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Brady v. Peel Condominium Corporation No. 947 - 2023 ONCAT 8 - 2023-01-20






In the case of Brady v. Peel Condominium Corporation No. 947, the applicant sought resolution of an ongoing noise issue caused by an ABS pipe in her condominium building. The noise occurred when water flowed through the piping and interfered with her peaceful enjoyment of her property. Despite the noise being a persistent problem, the tribunal determined that it was not a matter of an unreasonable activity, as defined in the Condominium Act, but rather a structural or repair issue. Therefore, the tribunal did not have jurisdiction to address it. The applicant's claim for the recovery of costs was also denied. The decision suggested that an independent assessment of the issue may be beneficial for the condominium community as a whole.


CAT Decisions - Decision


The tribunal dismissed the applicant's application regarding a persistent noise issue caused by an ABS pipe in her condominium. It was determined that the issue pertained more to structural or repair problems, rather than a breach of regulations that the tribunal could address. A key takeaway is that condominium tribunals have specific jurisdiction, and not all issues may fall within their scope. To resolve structural or repair concerns, residents may need to explore other legal avenues.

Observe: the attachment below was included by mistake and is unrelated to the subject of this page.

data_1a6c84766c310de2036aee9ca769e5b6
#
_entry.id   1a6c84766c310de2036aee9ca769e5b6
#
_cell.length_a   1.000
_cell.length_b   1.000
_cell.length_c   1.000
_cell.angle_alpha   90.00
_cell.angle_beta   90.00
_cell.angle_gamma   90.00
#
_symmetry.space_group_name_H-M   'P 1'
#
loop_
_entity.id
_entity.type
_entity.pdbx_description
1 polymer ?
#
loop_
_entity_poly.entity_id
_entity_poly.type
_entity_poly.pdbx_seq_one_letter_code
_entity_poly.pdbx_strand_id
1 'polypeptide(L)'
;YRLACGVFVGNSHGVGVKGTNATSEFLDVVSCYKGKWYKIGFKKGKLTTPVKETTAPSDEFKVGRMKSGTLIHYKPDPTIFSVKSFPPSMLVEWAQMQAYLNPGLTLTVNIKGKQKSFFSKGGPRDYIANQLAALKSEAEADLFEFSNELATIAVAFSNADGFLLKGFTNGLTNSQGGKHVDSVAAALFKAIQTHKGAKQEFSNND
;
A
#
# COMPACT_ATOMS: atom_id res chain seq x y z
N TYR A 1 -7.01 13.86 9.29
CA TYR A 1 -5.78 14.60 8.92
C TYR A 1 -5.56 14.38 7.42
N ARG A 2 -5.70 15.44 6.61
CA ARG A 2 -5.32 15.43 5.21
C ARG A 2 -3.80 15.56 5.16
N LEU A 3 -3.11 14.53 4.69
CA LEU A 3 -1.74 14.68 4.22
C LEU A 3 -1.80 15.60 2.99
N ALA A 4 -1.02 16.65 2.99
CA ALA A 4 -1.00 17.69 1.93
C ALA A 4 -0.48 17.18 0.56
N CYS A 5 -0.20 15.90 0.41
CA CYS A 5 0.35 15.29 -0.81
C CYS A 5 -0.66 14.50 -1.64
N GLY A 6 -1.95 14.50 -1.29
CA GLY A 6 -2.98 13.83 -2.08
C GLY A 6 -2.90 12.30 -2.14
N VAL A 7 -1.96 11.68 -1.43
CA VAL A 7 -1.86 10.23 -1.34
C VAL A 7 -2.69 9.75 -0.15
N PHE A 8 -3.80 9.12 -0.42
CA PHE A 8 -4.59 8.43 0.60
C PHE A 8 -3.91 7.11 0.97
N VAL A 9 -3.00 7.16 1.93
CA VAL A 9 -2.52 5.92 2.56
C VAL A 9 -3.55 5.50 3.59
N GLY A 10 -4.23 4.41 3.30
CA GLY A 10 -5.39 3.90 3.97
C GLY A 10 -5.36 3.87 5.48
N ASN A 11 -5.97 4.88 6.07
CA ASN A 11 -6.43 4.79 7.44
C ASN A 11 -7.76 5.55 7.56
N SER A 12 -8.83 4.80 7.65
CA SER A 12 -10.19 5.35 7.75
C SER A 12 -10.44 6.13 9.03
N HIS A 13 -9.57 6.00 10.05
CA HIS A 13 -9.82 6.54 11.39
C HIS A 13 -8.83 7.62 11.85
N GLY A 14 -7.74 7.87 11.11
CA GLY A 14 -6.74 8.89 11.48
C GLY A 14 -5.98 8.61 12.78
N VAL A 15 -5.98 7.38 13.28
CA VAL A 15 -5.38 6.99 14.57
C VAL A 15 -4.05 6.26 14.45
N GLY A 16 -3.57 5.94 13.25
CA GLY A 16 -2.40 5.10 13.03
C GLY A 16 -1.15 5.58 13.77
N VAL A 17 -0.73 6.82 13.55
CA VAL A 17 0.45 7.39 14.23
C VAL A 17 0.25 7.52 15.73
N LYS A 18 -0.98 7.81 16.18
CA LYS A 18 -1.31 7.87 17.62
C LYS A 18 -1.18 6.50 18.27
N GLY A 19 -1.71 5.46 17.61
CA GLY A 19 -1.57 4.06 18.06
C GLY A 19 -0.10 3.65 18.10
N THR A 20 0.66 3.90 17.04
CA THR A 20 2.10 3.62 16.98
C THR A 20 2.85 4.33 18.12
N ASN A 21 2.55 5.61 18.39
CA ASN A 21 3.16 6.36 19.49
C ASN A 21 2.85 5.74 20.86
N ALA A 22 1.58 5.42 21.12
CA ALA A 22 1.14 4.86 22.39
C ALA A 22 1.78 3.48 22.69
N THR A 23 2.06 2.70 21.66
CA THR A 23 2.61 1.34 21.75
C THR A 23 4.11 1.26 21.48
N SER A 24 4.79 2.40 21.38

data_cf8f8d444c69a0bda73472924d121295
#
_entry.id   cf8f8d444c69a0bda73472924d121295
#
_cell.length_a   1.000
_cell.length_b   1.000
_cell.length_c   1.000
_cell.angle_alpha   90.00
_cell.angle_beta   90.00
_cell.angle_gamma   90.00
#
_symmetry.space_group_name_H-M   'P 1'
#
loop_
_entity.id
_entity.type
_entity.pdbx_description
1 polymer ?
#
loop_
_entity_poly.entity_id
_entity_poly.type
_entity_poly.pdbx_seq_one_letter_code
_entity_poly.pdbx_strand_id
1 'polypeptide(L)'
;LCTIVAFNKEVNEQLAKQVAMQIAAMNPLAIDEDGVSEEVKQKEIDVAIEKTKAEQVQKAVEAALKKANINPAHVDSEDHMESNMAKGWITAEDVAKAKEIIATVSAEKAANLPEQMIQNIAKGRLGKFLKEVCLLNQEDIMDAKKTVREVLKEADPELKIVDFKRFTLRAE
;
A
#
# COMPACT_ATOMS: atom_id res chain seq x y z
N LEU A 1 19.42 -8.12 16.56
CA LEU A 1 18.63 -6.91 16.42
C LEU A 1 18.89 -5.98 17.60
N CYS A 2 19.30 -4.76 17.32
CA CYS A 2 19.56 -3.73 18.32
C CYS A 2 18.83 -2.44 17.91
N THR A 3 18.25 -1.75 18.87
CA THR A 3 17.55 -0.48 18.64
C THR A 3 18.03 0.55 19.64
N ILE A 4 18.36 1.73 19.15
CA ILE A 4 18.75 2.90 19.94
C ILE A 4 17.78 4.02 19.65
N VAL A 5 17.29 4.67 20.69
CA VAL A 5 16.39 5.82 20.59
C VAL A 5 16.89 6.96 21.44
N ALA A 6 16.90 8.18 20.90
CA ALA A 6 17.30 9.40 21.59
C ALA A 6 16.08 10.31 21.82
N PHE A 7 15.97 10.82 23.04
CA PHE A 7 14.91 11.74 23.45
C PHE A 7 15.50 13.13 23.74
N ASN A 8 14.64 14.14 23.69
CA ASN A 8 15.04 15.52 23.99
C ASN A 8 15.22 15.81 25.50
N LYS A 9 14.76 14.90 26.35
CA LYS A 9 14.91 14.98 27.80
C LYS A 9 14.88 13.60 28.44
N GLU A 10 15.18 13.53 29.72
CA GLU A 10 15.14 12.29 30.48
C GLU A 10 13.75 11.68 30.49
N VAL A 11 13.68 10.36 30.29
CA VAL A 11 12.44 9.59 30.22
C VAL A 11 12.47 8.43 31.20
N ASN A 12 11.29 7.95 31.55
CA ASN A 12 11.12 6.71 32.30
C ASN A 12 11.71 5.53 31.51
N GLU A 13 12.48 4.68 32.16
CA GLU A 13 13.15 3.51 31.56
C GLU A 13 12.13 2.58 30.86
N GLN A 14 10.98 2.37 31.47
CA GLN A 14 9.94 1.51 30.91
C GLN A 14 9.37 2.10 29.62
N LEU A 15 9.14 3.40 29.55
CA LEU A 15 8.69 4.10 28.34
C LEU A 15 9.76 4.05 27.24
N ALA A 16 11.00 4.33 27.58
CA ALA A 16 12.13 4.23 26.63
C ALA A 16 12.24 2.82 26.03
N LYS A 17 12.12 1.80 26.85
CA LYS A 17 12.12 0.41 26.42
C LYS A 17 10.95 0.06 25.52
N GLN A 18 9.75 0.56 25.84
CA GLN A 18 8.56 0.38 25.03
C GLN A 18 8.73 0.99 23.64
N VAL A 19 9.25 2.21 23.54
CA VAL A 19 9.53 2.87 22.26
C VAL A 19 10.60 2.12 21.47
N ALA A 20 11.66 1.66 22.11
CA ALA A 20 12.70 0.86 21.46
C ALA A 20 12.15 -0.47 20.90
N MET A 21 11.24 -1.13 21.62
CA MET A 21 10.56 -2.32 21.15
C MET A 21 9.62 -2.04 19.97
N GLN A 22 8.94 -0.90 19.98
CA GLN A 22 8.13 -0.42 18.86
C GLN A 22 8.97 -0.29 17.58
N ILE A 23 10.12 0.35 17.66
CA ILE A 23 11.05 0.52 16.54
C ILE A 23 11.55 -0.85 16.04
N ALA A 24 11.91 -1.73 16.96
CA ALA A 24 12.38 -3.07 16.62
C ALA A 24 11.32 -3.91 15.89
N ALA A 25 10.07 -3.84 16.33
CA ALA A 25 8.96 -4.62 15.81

Condominium tribunals have specific jurisdiction to address certain issues, and not all complaints may fall within their scope.
Structural or repair problems may need to be resolved through different legal avenues, such as the Condominium Act itself.
A willingness to cooperate and contribute to remedial work can help resolve community issues in condominiums.
Condominium owners should be aware of the specific provisions of their governing documents, declarations, and by-laws to determine the appropriate recourse for their concerns.



Seek legal advice when dealing with persistent structural or repair issues in a condominium, as they may fall outside the jurisdiction of condominium tribunals.
Encourage cooperation and dialogue between condominium owners and management to find mutually beneficial solutions to ongoing problems.
If there are disputes regarding structural issues, consider an independent assessment to determine the necessary remedies for the benefit of the entire condominium community.

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